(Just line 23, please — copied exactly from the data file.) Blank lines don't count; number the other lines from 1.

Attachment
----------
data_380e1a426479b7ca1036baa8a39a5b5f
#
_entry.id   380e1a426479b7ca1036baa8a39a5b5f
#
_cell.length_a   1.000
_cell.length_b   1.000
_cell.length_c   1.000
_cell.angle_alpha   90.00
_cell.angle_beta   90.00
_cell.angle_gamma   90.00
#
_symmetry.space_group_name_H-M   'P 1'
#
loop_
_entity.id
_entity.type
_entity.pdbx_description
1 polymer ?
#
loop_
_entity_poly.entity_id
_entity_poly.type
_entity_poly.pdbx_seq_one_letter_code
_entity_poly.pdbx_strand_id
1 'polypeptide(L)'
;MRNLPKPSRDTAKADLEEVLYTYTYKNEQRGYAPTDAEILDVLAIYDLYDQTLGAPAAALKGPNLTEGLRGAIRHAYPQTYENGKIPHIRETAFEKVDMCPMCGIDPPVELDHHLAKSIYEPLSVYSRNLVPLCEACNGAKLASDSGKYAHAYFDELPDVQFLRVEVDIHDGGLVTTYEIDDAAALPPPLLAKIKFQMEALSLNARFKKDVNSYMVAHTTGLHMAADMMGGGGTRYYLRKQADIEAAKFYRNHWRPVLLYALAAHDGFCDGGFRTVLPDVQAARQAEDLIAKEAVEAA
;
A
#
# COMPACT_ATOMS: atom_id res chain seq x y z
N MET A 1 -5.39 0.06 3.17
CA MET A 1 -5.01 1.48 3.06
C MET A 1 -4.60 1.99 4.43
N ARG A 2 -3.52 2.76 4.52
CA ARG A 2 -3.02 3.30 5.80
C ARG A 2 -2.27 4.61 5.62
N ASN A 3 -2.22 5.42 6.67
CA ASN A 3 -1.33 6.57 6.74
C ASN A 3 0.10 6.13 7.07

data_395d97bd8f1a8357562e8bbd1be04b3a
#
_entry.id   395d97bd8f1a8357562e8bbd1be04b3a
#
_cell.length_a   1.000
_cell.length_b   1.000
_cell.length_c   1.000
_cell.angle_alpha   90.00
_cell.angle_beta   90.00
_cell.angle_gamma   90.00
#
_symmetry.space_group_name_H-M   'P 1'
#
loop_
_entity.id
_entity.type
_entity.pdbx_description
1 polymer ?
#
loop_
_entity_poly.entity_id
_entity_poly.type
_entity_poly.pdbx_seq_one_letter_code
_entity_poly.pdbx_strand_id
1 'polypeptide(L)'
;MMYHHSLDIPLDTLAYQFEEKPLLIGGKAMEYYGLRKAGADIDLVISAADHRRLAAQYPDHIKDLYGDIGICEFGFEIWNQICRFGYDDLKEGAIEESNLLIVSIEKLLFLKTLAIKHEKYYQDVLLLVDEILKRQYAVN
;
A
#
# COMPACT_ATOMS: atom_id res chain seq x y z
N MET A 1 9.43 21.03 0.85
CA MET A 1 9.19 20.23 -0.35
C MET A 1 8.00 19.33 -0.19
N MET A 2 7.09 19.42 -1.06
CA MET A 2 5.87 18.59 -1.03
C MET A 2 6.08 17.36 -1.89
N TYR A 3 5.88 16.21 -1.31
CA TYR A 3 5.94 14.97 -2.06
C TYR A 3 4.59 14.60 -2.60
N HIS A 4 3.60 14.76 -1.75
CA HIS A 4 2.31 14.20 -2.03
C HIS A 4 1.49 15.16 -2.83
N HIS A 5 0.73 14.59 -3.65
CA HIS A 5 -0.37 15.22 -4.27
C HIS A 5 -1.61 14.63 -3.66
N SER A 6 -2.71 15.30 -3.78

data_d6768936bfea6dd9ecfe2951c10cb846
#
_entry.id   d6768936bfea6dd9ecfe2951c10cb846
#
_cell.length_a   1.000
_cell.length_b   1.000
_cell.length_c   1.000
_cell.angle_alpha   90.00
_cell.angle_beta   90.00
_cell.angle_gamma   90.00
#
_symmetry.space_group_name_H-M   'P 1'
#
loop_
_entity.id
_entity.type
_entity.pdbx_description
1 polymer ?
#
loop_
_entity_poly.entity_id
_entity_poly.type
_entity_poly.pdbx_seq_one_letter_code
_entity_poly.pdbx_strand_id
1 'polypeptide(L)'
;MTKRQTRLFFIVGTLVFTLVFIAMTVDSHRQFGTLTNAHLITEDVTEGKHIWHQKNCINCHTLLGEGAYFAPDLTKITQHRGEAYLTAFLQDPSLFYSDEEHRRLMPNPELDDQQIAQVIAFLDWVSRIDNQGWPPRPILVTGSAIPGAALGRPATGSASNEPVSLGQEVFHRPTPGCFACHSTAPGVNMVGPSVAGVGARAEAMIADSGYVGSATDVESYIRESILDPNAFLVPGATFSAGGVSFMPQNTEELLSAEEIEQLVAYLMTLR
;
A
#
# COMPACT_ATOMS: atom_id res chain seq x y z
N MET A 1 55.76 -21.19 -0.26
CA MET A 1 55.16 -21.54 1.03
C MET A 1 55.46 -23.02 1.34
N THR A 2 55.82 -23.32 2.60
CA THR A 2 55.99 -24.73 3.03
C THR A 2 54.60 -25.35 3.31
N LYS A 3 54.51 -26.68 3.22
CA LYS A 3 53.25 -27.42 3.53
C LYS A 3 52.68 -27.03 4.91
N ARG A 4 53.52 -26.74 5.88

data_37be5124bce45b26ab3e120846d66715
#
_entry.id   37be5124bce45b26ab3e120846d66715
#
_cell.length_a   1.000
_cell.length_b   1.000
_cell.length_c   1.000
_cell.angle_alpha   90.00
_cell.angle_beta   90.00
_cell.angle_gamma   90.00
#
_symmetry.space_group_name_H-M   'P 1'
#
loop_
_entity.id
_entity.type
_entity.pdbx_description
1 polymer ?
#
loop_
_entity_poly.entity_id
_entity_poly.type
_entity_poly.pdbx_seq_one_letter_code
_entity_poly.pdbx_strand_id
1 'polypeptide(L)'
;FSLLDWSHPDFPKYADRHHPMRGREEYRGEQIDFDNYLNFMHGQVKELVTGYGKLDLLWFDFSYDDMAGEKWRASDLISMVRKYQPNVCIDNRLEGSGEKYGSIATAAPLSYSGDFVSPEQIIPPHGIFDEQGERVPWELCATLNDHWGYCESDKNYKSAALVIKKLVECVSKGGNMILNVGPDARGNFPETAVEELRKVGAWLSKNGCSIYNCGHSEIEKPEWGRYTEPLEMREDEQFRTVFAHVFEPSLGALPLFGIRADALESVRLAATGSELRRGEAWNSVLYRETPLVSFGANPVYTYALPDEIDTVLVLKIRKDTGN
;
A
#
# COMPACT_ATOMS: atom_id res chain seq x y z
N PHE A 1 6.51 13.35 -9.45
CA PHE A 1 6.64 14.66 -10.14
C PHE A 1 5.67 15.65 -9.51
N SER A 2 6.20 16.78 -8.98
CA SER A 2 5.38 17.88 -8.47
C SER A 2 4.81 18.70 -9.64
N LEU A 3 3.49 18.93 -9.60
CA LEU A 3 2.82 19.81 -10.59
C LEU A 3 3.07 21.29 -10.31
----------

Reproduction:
_entity_poly.pdbx_seq_one_letter_code